The Sims 3
I’m fully aware that hearing someone talk about their Sim’s exploits is only slightly more interesting than getting a recap of someone’s dreams or having to endure iPhone slideshows of a cat’s antics. With that in mind, here’s a look at the 3DS version of the Sims 3, as I experienced it with my pal Tony Toenail.
I started out by attempting to generate Tony’s face using the 3DS’ built-in camera on my own mug. The result was a flat-faced monstrosity. Fully aware of my own shortcomings, I tested out several other editors’ faces, with the same results. That could come as a disappointment for people who want to make perfect little clones of themselves in a virtual world, but I got over it pretty quickly. I was able to tweak everything through the Sim creator’s manual tools, which are simplified from the other versions of the game but still relatively deep. Once I made Tony’s eyes a shocking green and put them just far apart enough, it was time to dig into his psyche.
There are 16 different traits to pick from—a fraction of the 63 available on PC—and I picked the winning formula of slob, couch potato, and genius. I envisioned Tony as being the kind of person who loiters around coffee shops and creeps out the staff. After outfitting Tony in a sleeveless shirt, cargo shorts, and sandals, it was time to release him on an unsuspecting world.
At first, Tony was pretty excited about his living situation. I picked a moderately priced home for him, and it was already furnished with the basic necessities. Moving around the home took a little getting used to, but after a while I was able to navigate through a combination of the d-pad and circle pad with ease. When zoomed in all the way, the game was a little on the homely side, even without taking Tony’s mullet or paunchy physique into consideration. At the middle setting, the game was much easier on the eyes. The 3D effect didn’t do much for me, and I ended up turning it off after a few minutes.
After a brief tutorial, it was time for Tony to meet the neighbors. In true Sims style, people started milling around in Tony’s front lawn. The Sims 3 introduced a new wish system, where you’re given a series of short-term goals. If you fulfill one before it expires, you get a boost to your mood. Tony really wanted to make a friend, and I really wanted to make this happen for my tiny, ugly buddy. I introduced Tony to his neighbor Logan, a friendly looking guy in an oversized cowboy hat and John Waters mustache. They immediately disliked one another, and before I knew it Logan was jabbing his finger in Tony’s chest. Trying to smooth things over, I used the radial menu to invite Logan into Mr. Toenail’s house. Logan and Tony then went in the living room, where Logan immediately began complaining about having to use the toilet. Sensing an opportunity, I had Tony fight his new acquaintance. After beating up Tony, Logan left in a huff and Tony made his first enemy.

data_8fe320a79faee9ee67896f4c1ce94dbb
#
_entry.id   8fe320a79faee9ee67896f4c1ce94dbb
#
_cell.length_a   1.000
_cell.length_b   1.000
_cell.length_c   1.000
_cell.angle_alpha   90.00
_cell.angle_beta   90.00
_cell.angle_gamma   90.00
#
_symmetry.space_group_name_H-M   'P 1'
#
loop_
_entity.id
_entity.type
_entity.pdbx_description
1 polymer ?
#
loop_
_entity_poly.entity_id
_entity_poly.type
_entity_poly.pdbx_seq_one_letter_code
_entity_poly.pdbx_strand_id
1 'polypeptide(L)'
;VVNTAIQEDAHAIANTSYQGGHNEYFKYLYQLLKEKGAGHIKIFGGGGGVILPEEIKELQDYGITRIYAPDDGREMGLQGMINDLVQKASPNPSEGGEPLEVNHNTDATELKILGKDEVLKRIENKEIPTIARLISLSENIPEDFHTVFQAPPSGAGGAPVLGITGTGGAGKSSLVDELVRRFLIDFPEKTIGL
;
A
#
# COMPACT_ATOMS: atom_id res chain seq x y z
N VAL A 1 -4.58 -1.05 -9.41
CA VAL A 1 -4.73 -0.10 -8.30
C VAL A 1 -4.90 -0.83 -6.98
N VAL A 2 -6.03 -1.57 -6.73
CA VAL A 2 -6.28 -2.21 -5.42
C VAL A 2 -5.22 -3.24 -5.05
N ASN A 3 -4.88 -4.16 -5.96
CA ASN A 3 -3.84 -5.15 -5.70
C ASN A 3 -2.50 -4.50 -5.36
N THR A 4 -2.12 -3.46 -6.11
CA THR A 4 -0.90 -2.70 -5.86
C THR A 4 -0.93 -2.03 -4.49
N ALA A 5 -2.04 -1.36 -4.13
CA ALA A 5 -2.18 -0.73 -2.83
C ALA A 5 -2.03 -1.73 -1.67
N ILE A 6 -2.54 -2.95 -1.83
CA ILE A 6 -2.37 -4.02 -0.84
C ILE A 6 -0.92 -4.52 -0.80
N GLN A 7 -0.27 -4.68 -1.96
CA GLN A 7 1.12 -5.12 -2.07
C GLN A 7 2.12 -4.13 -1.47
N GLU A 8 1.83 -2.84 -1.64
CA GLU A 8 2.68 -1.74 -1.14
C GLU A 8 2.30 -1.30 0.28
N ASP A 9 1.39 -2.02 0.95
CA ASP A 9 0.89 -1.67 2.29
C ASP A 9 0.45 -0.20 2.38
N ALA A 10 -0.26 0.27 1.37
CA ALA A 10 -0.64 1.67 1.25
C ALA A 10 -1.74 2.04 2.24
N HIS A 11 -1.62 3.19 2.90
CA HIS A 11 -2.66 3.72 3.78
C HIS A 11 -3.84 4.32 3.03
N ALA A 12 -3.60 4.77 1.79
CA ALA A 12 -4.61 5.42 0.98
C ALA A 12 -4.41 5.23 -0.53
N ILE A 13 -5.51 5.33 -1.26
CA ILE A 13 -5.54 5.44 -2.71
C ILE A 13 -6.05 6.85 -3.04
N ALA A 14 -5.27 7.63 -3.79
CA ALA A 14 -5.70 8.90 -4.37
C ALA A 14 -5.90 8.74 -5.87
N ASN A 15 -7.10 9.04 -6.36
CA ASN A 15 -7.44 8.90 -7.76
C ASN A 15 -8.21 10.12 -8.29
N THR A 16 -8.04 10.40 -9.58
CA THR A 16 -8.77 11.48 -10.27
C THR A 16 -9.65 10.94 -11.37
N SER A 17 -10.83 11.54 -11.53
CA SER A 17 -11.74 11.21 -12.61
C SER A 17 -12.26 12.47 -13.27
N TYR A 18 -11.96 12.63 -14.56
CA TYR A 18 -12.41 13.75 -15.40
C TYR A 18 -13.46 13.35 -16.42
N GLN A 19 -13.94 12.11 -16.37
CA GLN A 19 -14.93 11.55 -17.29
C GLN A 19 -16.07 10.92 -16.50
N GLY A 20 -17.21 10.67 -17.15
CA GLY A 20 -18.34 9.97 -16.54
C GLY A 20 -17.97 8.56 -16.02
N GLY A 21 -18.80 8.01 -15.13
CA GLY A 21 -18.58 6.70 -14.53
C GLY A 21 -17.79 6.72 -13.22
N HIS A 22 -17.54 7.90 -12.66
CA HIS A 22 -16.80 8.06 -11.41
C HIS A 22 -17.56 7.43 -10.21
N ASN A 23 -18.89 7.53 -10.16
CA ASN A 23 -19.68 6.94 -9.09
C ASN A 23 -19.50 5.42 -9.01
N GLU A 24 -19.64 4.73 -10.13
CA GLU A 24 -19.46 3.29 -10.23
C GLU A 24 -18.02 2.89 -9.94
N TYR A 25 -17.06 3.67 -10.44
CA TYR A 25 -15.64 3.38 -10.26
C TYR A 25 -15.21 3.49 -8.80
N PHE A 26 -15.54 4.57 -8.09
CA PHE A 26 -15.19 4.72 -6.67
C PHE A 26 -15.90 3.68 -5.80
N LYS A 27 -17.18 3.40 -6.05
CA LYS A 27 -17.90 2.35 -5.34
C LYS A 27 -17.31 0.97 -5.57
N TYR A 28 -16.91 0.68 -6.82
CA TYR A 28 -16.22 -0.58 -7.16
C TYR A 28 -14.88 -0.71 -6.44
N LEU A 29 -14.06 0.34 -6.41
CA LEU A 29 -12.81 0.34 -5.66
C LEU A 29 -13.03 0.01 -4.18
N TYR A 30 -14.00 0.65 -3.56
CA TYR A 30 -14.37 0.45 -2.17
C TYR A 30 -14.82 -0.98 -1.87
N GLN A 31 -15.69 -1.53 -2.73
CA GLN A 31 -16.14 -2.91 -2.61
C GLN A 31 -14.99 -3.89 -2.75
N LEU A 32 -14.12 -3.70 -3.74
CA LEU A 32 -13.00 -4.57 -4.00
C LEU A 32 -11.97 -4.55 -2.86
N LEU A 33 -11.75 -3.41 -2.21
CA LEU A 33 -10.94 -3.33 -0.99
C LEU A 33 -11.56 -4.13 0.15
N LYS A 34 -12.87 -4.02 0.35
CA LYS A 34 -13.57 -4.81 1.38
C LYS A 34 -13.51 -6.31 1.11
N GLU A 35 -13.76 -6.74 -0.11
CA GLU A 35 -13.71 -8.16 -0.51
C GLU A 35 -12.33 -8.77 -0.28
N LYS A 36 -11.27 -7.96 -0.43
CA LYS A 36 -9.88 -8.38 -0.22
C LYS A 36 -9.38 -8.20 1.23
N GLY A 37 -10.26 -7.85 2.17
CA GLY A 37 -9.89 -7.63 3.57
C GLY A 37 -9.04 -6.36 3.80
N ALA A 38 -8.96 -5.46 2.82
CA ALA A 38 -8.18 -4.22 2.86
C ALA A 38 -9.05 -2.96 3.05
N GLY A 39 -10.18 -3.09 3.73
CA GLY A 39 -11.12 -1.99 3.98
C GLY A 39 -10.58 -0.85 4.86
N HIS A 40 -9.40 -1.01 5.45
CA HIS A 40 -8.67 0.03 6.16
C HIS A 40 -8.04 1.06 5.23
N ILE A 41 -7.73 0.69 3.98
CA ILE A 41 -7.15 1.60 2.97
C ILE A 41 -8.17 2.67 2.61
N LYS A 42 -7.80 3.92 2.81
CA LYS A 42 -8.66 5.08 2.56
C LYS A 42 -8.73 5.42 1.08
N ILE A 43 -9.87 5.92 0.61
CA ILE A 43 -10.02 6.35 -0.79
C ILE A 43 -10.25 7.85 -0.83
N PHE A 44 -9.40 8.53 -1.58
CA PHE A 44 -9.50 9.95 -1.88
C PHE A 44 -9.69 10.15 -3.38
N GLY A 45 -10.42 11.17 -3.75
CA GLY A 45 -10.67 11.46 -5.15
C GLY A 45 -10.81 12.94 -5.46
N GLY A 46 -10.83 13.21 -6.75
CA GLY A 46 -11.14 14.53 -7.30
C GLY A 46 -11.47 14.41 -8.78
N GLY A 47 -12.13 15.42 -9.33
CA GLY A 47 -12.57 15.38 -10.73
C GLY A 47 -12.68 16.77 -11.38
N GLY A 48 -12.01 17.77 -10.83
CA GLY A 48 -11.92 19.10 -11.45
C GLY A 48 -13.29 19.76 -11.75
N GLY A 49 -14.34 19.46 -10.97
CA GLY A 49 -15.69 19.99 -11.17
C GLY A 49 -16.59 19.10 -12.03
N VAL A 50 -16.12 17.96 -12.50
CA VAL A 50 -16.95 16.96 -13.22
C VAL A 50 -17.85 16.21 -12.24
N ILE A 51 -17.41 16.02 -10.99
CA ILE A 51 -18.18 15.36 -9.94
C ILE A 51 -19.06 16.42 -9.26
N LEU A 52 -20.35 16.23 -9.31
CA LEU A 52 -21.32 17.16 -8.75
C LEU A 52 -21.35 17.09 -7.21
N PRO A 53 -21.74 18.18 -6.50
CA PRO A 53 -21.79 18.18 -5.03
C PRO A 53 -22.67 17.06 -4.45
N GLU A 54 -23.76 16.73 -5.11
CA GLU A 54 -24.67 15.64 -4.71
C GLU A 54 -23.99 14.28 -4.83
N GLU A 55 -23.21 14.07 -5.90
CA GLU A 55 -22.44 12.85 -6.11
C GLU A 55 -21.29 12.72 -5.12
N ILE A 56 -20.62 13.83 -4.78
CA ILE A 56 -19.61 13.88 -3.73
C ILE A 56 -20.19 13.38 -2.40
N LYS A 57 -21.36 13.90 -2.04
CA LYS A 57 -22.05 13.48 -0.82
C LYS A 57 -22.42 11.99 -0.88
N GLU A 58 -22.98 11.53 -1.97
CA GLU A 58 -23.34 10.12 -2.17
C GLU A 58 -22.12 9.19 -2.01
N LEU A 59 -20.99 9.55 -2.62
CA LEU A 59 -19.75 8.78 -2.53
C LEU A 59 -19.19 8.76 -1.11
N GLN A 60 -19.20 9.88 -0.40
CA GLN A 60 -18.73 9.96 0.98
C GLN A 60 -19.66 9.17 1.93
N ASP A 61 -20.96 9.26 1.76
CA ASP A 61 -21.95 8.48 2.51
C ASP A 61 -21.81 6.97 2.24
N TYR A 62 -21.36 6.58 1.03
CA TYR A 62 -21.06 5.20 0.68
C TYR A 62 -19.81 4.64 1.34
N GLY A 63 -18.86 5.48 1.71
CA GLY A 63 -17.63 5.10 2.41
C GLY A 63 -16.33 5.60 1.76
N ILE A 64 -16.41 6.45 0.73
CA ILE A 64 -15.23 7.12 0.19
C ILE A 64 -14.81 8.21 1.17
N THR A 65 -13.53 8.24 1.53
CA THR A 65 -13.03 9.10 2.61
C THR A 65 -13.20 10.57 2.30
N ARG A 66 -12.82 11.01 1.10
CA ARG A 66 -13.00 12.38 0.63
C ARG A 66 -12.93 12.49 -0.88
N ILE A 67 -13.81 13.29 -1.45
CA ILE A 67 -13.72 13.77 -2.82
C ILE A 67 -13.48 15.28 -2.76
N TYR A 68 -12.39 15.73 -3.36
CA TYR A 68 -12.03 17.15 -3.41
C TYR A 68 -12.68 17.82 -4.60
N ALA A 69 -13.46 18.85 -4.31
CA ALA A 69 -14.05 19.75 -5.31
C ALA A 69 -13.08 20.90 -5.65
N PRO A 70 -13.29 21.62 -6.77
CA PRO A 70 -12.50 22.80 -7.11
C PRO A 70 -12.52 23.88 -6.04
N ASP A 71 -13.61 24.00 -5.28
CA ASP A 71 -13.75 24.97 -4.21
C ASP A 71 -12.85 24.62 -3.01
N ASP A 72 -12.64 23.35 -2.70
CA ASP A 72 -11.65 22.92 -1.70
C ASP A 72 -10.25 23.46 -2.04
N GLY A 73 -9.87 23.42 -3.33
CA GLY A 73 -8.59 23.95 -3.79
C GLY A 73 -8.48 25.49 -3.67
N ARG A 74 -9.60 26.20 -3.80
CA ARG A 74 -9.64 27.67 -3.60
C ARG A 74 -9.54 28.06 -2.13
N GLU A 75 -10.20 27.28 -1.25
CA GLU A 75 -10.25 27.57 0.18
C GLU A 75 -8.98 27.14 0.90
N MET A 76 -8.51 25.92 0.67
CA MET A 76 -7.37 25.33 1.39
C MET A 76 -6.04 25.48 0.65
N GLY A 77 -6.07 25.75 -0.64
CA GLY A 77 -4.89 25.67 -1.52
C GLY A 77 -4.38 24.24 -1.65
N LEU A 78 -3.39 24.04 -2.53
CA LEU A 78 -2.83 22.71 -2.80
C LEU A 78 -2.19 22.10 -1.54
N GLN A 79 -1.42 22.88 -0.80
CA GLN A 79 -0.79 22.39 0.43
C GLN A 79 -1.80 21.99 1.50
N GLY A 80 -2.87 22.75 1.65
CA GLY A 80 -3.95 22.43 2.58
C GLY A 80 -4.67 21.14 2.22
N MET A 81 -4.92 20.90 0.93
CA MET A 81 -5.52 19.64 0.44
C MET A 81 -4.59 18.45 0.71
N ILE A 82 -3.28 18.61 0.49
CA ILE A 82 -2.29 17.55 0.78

Fortunately, Tony had a backup wish: earn one logic point. I set up a chessboard in the living room, and Tony played by himself until about 3 in the morning. A neighbor watched him through the window, and she was so unimpressed with the sight that she got negative relationship points from the experience.
Since that chessboard wasn’t free, I decided that that Tony should probably join the workforce. I had him look at the newspaper on the lawn by tapping on it with my stylus, and accepted a lucrative opportunity as a criminal. I left him alone for a while to see what kinds of things he’d do on his own. Most of his activities involved looking out windows while thinking about butterflies. Once, he woke up at 2 a.m., made a beeline for the stereo and started dancing to the jammin’ tunes alone in a dark room. Even I couldn’t let him go on like this, so I had him practice speeches in the bathroom. After a few minutes, I had him put his blooming conversation skills to the test with neighbor Zane.
Zane, a topless clown in a rainbow wig, was all about talking to Tony. The radial wheel made interactions easy, and before too long Zane and Tony were telling jokes (and having conversations about handcuffs) to one another like old friends. Finally, Tony fulfilled that special wish.
To celebrate, Tony went to town. The instanced area featured fancy restaurants, pinball machines, and other interesting things to explore. I immediately was alerted that Logan was in the area, and I had Tony confront him. Logan was running on a treadmill, though he got off of it as Tony approached. After another fight, Logan walked off, leaving Tony 0 for 2. I got another wish alert: have Tony win a fight. Maybe after a few more workouts, Tony.
As he walked back home, slightly worse for the wear, my adventures with Tony Toenail came to an end. He may have been a horrible, asocial goof, but he certainly provided me with hours of entertainment. Immediately after retiring Tony, I started up an entirely new character. We’ll see how she fares.
Even though the customization has been streamlined and households are restricted to two people, there’s still plenty to see and do in the Sims 3. If you haven’t spent time playing the PC or console versions of the game, you’ll find a lot of gameplay in the 3DS port. If you’ve already invested a portion of your life to the game on other platforms, it’s probably not as essential because you've already done all it has to offer and more. Still, it's a great way to experience the fun of a Hoarders-style train wreck while you're on the road.
The Sims 3 is on Nintendo's latest hardware. Does it offer more than just snazzy 3D effects?